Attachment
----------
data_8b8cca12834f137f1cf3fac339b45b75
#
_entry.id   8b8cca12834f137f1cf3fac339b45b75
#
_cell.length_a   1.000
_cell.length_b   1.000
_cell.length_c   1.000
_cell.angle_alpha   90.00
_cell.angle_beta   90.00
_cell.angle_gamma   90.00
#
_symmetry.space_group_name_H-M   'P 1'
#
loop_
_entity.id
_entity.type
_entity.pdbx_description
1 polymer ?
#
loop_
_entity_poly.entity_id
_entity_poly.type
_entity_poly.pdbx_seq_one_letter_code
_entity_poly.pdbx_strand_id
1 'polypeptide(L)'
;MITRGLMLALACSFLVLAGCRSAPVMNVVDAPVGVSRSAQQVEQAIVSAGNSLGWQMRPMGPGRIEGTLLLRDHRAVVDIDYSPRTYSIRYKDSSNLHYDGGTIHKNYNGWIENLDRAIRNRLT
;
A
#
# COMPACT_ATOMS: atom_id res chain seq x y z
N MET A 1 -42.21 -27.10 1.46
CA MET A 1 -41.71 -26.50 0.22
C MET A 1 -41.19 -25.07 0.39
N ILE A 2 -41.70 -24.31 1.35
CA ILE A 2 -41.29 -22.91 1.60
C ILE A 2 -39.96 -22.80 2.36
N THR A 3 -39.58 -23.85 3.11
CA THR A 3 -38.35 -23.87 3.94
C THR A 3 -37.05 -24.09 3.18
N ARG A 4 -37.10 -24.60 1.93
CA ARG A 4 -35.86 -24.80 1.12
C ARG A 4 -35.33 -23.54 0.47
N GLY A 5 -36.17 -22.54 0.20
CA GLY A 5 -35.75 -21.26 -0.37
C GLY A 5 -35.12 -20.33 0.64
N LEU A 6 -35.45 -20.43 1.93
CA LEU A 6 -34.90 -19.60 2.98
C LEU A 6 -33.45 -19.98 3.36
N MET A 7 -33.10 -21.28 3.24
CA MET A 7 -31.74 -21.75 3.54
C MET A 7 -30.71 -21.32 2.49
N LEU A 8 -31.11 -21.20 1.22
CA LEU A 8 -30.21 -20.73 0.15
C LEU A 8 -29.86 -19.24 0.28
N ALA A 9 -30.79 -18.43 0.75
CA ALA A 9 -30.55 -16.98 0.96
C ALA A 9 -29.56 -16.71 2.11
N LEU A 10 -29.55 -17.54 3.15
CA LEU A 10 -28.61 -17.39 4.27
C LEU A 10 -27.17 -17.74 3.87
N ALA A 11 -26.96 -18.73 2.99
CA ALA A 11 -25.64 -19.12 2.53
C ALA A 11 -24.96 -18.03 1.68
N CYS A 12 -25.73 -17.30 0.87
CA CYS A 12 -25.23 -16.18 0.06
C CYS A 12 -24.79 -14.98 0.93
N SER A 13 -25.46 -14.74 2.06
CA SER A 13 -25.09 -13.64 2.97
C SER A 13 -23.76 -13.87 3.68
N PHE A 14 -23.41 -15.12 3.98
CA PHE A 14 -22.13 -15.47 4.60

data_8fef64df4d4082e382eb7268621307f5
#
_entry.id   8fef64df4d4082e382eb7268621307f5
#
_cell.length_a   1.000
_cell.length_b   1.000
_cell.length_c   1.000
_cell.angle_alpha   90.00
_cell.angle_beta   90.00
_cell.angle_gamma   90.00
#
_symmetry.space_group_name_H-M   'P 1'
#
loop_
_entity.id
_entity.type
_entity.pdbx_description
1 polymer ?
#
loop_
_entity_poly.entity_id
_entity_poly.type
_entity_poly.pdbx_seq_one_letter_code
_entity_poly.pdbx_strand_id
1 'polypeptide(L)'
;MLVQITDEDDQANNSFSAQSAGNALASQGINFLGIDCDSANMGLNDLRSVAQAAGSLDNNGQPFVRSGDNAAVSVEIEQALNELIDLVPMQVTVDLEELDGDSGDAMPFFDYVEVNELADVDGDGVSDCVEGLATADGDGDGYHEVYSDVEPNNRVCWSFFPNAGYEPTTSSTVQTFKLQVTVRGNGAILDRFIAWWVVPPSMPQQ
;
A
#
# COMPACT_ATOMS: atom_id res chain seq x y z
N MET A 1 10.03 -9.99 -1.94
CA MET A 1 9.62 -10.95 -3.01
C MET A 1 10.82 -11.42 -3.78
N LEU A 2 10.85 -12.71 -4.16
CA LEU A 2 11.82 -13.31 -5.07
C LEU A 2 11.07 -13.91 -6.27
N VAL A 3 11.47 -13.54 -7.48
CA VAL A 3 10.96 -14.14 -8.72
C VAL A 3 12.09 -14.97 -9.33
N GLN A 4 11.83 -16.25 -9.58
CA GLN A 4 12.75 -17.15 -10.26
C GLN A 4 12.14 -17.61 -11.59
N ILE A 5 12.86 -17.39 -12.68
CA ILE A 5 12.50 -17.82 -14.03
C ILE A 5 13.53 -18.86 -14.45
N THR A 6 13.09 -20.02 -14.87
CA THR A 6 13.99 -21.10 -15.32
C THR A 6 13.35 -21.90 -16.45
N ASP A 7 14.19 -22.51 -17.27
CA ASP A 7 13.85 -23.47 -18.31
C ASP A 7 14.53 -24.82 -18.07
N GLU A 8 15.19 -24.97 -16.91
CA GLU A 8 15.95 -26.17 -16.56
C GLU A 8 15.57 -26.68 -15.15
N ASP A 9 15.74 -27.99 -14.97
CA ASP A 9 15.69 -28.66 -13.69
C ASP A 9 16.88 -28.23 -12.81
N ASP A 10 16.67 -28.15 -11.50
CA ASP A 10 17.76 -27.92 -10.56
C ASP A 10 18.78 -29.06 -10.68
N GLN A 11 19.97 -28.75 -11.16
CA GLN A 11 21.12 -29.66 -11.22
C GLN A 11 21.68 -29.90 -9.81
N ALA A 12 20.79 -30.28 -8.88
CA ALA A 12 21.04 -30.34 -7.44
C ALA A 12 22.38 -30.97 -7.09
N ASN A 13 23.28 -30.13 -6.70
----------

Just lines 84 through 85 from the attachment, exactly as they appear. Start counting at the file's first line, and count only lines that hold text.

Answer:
#
loop_